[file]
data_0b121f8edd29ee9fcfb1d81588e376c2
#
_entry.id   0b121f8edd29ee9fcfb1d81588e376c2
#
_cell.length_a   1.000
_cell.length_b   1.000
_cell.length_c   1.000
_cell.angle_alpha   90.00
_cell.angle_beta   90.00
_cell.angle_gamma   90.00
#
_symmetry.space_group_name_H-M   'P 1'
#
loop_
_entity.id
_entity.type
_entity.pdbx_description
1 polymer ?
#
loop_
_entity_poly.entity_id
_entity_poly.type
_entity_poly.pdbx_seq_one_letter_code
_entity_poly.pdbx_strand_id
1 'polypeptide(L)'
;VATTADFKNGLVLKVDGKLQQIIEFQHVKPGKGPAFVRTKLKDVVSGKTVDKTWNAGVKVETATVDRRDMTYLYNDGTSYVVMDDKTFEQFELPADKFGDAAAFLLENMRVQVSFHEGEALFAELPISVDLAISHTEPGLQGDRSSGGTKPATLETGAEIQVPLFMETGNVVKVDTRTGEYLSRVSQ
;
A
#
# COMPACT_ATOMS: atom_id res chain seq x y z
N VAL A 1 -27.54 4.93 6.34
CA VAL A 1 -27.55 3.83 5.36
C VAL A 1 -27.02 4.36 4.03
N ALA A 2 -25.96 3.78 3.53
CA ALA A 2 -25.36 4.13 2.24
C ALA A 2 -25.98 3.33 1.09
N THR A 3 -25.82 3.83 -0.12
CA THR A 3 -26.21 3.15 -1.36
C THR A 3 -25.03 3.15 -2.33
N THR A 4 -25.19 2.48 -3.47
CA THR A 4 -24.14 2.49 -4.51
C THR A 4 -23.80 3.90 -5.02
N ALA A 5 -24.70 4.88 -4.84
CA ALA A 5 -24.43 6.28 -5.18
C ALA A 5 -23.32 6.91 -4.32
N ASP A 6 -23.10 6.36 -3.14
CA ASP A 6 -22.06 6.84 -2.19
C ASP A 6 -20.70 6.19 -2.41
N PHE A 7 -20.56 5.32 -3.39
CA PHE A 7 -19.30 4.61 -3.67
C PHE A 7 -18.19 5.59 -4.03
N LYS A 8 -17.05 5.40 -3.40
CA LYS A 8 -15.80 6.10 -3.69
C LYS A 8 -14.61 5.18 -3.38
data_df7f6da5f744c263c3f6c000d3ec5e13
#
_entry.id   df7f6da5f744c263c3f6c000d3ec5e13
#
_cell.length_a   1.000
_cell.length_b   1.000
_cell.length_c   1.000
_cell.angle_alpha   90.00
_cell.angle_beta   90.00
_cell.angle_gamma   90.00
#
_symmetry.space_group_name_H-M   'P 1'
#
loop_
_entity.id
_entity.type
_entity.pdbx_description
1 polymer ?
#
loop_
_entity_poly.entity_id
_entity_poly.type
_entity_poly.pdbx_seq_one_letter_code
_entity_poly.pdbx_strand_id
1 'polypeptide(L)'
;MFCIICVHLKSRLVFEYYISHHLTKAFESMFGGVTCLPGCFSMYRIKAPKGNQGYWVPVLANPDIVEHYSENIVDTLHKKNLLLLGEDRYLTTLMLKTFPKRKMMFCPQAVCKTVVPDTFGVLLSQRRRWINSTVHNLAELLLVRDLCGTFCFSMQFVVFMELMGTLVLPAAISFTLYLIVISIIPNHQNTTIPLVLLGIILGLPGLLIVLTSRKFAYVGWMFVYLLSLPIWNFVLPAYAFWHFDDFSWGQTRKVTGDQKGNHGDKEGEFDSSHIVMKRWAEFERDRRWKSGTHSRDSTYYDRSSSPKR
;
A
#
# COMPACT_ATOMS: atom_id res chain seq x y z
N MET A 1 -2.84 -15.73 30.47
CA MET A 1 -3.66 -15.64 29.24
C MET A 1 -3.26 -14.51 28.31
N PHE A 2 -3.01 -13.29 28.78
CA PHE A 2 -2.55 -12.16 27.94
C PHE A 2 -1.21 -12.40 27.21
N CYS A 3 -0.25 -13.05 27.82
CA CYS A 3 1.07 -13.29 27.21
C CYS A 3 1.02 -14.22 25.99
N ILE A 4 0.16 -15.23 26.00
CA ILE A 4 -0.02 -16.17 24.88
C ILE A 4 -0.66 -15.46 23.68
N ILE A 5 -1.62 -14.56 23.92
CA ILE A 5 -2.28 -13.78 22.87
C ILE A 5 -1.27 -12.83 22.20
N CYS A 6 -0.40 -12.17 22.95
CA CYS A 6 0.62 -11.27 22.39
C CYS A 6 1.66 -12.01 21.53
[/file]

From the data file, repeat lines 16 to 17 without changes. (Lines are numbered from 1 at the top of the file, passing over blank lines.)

_entity.type
_entity.pdbx_description